In 2008, the lockout laws was introduced in Newcastle in a shortsighted bid to curb violence, drunkenness and general loutish behaviour. What it did instead was to simply spread this behaviour into areas not within the lockout zone, while also presenting a new violent problem, when thousands of people are ejected from clubs and pubs at the exact same time and all spill into the streets, frustrated and all looking for a taxi, trying to hop on crowded buses, or into unreliable trains.

It doesn’t need to be spelled out how brutally these lockout laws have decimated the night time economy here in Sydney. Jobs have been lost, once thriving pubs have been forced to close, and developers and politicians have successfully used the very-expected level of violence in the Kings Cross area as a veil under which to disguise their true intentions for this — not coincidentally — prime real estate.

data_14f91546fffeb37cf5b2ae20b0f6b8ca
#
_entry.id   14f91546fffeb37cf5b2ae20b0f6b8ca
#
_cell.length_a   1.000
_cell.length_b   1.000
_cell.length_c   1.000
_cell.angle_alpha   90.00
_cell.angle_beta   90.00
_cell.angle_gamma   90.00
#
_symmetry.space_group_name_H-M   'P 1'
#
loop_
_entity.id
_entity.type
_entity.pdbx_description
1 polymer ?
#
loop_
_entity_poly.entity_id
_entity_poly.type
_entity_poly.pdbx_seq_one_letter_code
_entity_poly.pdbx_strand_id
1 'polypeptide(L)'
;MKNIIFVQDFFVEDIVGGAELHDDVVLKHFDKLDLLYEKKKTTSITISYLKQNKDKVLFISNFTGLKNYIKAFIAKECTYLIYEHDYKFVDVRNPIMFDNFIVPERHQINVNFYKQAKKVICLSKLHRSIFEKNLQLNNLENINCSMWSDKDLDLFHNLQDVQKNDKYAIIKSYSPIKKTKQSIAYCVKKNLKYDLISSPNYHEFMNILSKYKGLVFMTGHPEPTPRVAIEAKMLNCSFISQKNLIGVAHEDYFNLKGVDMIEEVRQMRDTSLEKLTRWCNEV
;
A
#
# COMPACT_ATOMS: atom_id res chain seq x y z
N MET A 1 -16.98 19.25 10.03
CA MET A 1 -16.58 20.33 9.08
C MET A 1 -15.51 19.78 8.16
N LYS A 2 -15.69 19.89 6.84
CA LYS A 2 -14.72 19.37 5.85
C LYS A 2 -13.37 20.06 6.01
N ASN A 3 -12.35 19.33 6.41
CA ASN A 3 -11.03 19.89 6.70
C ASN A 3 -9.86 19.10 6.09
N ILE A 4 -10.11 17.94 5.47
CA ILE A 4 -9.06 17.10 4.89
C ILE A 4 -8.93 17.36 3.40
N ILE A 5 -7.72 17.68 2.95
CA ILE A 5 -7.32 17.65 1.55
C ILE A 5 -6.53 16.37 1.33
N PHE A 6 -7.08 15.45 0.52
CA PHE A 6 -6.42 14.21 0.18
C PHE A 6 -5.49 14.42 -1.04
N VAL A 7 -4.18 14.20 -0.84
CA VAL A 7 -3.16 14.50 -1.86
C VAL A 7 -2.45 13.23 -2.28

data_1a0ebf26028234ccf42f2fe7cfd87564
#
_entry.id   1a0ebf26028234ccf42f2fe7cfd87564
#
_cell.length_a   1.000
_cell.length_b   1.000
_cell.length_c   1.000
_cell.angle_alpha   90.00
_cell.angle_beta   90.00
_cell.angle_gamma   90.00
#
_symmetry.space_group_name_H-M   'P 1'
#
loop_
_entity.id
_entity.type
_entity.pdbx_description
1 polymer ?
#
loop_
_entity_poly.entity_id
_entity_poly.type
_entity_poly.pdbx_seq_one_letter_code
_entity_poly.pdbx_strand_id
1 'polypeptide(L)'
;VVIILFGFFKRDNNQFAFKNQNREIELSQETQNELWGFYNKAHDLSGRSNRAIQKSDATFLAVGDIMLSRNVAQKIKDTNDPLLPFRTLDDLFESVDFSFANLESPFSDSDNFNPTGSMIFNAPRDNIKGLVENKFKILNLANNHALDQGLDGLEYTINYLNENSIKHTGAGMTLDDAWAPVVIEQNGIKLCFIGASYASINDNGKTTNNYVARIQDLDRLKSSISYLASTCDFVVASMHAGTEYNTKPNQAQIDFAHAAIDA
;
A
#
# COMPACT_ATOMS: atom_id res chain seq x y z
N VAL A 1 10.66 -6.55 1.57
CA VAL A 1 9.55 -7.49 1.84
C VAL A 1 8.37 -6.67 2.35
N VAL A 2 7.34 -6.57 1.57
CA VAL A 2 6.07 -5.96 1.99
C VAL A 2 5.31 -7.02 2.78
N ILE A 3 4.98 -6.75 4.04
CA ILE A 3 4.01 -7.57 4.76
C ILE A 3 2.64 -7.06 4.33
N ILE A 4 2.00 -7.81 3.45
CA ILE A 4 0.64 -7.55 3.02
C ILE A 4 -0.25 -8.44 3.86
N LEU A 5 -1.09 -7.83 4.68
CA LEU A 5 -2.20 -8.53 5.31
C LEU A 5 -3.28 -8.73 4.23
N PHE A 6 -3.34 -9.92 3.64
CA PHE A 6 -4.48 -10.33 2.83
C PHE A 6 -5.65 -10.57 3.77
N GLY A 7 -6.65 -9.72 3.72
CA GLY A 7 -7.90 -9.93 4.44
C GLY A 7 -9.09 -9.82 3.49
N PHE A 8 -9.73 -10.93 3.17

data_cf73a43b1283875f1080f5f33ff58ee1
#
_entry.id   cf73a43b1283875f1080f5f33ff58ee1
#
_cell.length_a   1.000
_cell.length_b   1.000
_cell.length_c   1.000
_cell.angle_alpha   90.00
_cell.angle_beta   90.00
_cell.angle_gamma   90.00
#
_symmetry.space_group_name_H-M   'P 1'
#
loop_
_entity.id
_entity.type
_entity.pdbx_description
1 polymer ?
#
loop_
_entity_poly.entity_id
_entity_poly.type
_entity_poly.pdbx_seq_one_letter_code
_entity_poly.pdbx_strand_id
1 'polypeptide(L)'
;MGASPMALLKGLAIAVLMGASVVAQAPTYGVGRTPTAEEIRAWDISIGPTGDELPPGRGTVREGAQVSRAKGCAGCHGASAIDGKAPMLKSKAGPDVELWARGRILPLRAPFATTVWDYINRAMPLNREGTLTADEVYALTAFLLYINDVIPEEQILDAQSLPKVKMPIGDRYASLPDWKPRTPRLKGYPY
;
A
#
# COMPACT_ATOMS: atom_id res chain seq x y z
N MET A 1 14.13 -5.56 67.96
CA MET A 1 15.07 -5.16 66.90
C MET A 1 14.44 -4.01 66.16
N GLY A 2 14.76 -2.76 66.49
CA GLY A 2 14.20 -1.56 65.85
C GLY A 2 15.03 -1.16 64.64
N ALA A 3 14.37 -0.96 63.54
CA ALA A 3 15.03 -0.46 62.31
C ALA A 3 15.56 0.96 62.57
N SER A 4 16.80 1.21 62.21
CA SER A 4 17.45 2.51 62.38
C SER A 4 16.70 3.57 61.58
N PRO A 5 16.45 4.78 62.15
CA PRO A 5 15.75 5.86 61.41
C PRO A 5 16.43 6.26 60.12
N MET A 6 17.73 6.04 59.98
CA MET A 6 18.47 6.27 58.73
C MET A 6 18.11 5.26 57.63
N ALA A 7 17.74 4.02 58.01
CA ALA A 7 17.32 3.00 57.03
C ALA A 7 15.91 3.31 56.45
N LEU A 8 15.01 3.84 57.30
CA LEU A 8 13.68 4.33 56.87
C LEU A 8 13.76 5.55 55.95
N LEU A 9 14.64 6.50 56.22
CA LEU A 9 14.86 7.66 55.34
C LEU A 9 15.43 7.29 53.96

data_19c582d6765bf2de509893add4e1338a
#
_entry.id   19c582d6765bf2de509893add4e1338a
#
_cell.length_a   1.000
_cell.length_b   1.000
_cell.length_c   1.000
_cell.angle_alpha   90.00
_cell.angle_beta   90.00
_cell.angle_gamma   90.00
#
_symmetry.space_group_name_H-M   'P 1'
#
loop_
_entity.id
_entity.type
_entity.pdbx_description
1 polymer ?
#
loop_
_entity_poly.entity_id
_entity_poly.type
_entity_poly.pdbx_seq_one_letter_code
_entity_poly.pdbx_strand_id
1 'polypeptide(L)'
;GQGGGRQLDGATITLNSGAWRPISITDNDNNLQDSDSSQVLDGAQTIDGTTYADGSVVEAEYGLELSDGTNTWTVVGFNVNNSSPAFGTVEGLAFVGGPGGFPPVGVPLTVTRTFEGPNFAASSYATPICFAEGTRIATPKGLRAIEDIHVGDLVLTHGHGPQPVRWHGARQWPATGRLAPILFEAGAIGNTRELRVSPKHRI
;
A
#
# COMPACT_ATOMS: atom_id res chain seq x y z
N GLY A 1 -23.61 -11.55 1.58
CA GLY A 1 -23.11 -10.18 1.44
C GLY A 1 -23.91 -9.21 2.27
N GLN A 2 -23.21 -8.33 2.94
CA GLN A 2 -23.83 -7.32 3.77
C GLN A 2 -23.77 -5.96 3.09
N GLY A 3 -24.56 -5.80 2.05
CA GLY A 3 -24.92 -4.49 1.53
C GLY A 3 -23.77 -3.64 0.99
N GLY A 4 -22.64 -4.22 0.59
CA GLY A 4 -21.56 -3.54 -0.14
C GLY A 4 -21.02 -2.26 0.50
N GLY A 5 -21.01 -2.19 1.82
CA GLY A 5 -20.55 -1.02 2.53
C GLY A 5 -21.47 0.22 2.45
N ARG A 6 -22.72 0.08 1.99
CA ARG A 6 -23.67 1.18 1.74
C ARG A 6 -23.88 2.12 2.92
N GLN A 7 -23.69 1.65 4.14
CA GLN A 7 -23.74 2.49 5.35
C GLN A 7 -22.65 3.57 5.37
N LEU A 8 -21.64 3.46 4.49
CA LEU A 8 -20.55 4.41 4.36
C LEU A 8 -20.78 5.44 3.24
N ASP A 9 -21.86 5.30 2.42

But I digress.

Also launched in 2008 was Renew Newcastle, an initiative where unused storefronts are rented to artistic types for a nominal amount. These spaces — once boarded up bridal stores and the like — quickly transformed into art galleries, record stores, bookstores, fashion hubs, cafes, restaurants, curated clothing stores – and the whole of Hunter Street was soon teeming with life.